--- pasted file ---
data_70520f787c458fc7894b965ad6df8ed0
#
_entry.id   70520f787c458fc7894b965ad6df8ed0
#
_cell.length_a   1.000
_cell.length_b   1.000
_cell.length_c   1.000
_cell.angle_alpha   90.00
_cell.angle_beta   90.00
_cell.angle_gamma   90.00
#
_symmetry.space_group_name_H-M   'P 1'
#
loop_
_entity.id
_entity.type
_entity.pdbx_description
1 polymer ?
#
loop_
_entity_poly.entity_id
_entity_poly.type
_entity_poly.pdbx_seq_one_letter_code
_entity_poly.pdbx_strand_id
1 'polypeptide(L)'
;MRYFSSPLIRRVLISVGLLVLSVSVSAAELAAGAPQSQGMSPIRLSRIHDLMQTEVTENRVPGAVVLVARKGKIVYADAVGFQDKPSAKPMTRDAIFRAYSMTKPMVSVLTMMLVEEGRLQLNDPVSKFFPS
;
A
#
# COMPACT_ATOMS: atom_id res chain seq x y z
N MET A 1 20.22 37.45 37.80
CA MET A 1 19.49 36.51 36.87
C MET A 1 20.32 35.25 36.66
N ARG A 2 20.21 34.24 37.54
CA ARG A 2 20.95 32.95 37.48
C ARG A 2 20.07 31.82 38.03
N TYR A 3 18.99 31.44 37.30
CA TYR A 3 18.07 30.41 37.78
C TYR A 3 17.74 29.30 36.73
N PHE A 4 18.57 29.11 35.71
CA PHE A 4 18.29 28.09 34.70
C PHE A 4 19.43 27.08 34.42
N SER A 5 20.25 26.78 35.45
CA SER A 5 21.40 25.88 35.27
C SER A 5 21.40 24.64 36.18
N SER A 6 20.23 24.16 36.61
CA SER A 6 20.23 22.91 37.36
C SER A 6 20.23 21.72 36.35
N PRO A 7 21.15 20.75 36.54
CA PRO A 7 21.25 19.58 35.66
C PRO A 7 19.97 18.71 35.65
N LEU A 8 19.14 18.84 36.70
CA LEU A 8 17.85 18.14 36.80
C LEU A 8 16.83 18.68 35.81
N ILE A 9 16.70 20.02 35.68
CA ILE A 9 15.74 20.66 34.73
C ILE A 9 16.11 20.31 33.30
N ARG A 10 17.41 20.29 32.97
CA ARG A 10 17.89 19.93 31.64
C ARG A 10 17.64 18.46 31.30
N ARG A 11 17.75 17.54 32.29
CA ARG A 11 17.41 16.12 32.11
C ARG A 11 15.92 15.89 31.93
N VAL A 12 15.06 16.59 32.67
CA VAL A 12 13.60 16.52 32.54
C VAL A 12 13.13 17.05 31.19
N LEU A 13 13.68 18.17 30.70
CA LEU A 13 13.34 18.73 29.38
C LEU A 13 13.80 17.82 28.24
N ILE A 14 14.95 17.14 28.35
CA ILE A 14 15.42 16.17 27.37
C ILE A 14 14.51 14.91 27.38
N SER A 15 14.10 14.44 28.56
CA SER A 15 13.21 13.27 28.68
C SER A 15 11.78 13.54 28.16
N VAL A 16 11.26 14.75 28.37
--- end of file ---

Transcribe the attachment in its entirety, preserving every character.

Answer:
data_70520f787c458fc7894b965ad6df8ed0
#
_entry.id   70520f787c458fc7894b965ad6df8ed0
#
_cell.length_a   1.000
_cell.length_b   1.000
_cell.length_c   1.000
_cell.angle_alpha   90.00
_cell.angle_beta   90.00
_cell.angle_gamma   90.00
#
_symmetry.space_group_name_H-M   'P 1'
#
loop_
_entity.id
_entity.type
_entity.pdbx_description
1 polymer ?
#
loop_
_entity_poly.entity_id
_entity_poly.type
_entity_poly.pdbx_seq_one_letter_code
_entity_poly.pdbx_strand_id
1 'polypeptide(L)'
;MRYFSSPLIRRVLISVGLLVLSVSVSAAELAAGAPQSQGMSPIRLSRIHDLMQTEVTENRVPGAVVLVARKGKIVYADAVGFQDKPSAKPMTRDAIFRAYSMTKPMVSVLTMMLVEEGRLQLNDPVSKFFPS
;
A
#
# COMPACT_ATOMS: atom_id res chain seq x y z
N MET A 1 20.22 37.45 37.80
CA MET A 1 19.49 36.51 36.87
C MET A 1 20.32 35.25 36.66
N ARG A 2 20.21 34.24 37.54
CA ARG A 2 20.95 32.95 37.48
C ARG A 2 20.07 31.82 38.03
N TYR A 3 18.99 31.44 37.30
CA TYR A 3 18.07 30.41 37.78
C TYR A 3 17.74 29.30 36.73
N PHE A 4 18.57 29.11 35.71
CA PHE A 4 18.29 28.09 34.70
C PHE A 4 19.43 27.08 34.42
N SER A 5 20.25 26.78 35.45
CA SER A 5 21.40 25.88 35.27
C SER A 5 21.40 24.64 36.18
N SER A 6 20.23 24.16 36.61
CA SER A 6 20.23 22.91 37.36
C SER A 6 20.23 21.72 36.35
N PRO A 7 21.15 20.75 36.54
CA PRO A 7 21.25 19.58 35.66
C PRO A 7 19.97 18.71 35.65
N LEU A 8 19.14 18.84 36.70
CA LEU A 8 17.85 18.14 36.80
C LEU A 8 16.83 18.68 35.81
N ILE A 9 16.70 20.02 35.68
CA ILE A 9 15.74 20.66 34.73
C ILE A 9 16.11 20.31 33.30
N ARG A 10 17.41 20.29 32.97
CA ARG A 10 17.89 19.93 31.64
C ARG A 10 17.64 18.46 31.30
N ARG A 11 17.75 17.54 32.29
CA ARG A 11 17.41 16.12 32.11
C ARG A 11 15.92 15.89 31.93
N VAL A 12 15.06 16.59 32.67
CA VAL A 12 13.60 16.52 32.54
C VAL A 12 13.13 17.05 31.19
N LEU A 13 13.68 18.17 30.70
CA LEU A 13 13.34 18.73 29.38
C LEU A 13 13.80 17.82 28.24
N ILE A 14 14.95 17.14 28.35
CA ILE A 14 15.42 16.17 27.37
C ILE A 14 14.51 14.91 27.38
N SER A 15 14.10 14.44 28.56
CA SER A 15 13.21 13.27 28.68
C SER A 15 11.78 13.54 28.16
N VAL A 16 11.26 14.75 28.37